School prayer bill's future seems doubtful
A proposal to allow prayer and other "inspirational messages" at school events, including student assemblies and sporting events, might be over before it started, after sponsor Sen. Ronda Storms, R-Valrico, postponed the proposal's first Senate committee consideration and later told reporters there is likely not enough time to get it to the floor.
SB1360 gives school districts authority to allow the delivery of an "inspirational message," including prayer or invocation, at noncompulsory high school events as long as a majority of students participating request the message and select a student to deliver it.
The Anti-Defamation League is blasting the legislation, dubbing it not just unconstitutional but divisive.
The Senate staff analysis warns that districts might have to add provisions to any message policy to avoid constitutional challenge over what could be interpreted as state-sponsored religious speech. The U.S. Supreme Court invalidated a Texas school board's policy permitting delivery of a "statement or invocation" subject to school officials' approval at high school football games, for example. The Court found that because the policy encouraged one particular kind of message, and because officials had the power to review the speech content, it did not pass constitutional muster.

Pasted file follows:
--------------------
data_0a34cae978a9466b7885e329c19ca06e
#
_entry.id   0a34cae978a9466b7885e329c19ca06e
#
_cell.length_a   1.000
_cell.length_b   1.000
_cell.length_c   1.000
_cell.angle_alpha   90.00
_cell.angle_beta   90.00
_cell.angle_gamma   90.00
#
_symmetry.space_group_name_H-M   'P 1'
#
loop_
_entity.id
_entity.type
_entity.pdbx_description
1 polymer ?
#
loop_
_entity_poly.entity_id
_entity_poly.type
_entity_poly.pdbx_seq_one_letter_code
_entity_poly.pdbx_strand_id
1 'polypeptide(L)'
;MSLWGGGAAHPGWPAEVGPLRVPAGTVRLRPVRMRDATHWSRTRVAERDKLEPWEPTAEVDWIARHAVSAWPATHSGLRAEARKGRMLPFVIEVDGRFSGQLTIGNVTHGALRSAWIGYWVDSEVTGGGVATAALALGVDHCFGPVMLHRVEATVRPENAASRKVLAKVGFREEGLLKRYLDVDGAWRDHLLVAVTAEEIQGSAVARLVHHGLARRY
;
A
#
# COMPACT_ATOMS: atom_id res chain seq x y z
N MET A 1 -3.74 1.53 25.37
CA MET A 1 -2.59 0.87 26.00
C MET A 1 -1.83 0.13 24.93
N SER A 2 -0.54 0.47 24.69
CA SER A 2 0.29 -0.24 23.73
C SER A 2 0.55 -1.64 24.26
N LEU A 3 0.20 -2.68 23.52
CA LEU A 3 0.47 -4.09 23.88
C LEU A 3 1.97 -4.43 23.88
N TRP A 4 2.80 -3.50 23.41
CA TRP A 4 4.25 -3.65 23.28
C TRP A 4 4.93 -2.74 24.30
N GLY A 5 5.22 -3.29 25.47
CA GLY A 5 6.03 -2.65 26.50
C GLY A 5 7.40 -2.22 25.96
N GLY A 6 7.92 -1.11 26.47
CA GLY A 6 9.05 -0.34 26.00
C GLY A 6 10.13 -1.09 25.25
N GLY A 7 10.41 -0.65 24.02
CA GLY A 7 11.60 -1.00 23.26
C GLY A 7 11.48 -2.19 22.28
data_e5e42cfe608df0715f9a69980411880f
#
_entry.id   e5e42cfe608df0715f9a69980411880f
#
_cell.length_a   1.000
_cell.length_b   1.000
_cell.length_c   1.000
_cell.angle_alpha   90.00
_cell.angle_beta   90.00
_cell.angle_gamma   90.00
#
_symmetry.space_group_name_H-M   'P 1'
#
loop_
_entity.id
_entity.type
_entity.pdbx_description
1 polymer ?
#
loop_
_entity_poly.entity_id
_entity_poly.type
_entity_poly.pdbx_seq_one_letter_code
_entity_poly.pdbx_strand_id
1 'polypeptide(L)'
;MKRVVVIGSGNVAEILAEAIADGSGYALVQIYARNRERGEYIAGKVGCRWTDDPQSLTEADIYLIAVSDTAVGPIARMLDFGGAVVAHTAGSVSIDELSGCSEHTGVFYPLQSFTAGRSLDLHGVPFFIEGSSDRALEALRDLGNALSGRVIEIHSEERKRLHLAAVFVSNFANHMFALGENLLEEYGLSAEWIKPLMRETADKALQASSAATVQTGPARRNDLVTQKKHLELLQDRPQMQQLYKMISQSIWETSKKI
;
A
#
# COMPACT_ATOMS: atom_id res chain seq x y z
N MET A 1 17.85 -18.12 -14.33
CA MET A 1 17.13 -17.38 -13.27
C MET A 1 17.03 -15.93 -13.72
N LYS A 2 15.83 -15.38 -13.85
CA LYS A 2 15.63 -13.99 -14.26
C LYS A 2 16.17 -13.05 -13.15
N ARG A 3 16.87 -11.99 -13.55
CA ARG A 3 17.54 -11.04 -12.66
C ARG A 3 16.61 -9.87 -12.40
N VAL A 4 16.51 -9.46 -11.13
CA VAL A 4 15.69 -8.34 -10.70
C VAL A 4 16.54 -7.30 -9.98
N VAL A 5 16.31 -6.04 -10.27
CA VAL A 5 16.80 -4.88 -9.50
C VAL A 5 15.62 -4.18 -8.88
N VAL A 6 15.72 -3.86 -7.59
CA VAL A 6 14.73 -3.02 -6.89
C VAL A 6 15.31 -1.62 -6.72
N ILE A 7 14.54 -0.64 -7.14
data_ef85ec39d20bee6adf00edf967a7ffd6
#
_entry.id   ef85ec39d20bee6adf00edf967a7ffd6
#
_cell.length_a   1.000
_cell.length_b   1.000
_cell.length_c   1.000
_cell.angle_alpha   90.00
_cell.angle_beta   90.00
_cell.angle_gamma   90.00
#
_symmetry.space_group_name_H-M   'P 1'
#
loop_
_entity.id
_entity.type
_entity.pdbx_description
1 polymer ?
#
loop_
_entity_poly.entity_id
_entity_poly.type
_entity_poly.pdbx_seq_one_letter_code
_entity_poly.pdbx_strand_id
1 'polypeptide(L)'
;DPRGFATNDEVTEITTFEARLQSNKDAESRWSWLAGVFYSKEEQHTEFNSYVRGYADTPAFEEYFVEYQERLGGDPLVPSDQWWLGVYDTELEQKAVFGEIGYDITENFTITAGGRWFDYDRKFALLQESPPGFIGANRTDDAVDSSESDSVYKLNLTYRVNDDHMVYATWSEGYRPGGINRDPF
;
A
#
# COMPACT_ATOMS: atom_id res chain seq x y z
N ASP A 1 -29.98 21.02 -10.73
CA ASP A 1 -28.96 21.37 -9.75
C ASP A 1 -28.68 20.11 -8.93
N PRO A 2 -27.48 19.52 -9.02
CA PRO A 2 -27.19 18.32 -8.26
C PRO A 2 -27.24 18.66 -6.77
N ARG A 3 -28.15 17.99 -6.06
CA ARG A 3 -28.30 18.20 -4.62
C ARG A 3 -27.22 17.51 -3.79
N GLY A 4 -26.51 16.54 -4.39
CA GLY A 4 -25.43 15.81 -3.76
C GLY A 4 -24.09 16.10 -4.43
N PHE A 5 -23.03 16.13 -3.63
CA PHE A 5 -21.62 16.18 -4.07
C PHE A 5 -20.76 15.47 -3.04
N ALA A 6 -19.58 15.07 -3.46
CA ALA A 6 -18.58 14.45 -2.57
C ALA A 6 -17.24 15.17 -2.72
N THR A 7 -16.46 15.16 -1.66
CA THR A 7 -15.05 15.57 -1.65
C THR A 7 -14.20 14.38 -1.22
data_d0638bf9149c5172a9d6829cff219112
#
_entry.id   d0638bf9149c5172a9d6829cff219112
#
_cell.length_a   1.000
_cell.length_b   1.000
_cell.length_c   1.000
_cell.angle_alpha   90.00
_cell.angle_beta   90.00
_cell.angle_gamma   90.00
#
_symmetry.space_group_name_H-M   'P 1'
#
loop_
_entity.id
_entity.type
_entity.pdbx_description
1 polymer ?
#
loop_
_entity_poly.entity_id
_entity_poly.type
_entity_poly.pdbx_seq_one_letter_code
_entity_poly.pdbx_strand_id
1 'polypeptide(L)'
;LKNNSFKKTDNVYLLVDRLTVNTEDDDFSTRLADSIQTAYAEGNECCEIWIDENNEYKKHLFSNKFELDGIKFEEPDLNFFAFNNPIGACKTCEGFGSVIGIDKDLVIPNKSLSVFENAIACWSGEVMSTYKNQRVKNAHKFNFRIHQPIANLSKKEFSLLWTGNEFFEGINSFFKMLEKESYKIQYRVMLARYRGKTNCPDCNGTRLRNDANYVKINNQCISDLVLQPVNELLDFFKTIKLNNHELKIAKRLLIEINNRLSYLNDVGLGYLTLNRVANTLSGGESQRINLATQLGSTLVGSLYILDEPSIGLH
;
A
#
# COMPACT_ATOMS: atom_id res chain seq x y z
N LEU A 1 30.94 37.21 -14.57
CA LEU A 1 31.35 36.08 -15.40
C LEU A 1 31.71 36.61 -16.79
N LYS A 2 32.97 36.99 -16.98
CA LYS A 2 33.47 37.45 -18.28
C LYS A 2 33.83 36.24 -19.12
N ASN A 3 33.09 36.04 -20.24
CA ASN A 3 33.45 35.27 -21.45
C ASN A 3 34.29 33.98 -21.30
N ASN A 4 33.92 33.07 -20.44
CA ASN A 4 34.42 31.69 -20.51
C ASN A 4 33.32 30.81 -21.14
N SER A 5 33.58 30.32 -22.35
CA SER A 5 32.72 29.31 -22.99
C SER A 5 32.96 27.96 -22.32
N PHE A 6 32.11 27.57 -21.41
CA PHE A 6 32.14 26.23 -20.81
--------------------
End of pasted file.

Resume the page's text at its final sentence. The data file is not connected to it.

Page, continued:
Then again, the Eleventh Circuit Court of Appeals in another case upheld a state statute allowing for student-initiated religious speech at school-related events.
The companion House bill, HB 522, has not yet been heard in committee.